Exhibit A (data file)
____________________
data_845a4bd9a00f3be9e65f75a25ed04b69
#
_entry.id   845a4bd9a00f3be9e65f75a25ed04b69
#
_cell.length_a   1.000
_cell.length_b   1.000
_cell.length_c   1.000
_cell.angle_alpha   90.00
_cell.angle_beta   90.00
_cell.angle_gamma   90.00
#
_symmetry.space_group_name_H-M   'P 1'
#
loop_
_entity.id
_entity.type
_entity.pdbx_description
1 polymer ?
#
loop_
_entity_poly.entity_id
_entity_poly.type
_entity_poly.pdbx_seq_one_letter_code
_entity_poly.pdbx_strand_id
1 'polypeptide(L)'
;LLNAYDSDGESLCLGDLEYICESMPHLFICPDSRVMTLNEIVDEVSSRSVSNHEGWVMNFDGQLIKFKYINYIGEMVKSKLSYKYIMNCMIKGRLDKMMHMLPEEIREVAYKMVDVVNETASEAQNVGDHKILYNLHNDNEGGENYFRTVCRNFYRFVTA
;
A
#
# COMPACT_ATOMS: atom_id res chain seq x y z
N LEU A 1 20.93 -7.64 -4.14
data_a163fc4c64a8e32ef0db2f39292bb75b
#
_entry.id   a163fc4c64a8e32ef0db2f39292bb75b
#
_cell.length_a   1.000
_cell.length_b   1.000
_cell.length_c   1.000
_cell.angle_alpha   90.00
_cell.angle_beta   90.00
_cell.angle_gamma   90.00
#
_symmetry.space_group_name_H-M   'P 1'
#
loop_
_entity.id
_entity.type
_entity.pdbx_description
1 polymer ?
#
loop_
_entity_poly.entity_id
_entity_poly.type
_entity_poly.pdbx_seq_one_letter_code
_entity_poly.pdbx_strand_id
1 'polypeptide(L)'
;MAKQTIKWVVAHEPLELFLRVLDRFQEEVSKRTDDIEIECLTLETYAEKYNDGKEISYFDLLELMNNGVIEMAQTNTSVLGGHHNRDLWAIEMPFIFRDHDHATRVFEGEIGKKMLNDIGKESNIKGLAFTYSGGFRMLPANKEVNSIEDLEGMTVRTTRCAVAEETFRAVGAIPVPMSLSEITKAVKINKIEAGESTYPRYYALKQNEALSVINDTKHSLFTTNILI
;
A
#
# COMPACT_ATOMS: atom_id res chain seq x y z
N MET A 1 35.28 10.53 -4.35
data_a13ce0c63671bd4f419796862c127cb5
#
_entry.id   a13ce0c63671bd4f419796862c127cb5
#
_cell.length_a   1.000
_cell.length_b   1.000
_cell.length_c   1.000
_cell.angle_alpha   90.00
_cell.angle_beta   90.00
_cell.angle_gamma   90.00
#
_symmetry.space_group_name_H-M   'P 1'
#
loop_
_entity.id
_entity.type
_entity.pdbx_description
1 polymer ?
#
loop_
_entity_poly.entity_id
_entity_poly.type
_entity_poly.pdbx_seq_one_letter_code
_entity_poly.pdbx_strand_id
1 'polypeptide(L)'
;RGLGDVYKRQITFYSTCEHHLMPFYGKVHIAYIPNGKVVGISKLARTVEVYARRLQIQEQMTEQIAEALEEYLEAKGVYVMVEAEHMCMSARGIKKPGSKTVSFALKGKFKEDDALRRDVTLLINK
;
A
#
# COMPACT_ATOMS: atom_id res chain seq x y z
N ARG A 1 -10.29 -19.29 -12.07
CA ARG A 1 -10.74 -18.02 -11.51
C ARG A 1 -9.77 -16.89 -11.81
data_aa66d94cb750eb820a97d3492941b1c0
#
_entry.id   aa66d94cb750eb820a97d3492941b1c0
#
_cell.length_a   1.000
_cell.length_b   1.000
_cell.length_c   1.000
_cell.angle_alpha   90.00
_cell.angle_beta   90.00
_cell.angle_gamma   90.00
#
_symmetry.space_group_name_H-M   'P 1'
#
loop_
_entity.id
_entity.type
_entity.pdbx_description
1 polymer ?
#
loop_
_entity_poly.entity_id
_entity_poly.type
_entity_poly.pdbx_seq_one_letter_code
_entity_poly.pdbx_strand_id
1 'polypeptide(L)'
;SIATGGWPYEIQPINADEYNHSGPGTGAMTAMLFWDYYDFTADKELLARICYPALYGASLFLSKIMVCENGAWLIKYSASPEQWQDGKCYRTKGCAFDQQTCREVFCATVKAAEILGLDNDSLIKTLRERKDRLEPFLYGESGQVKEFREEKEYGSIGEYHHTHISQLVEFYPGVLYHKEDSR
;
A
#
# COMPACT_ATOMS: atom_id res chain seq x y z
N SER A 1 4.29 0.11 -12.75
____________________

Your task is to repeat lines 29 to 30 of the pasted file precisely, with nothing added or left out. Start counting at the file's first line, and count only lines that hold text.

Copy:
#
# COMPACT_ATOMS: atom_id res chain seq x y z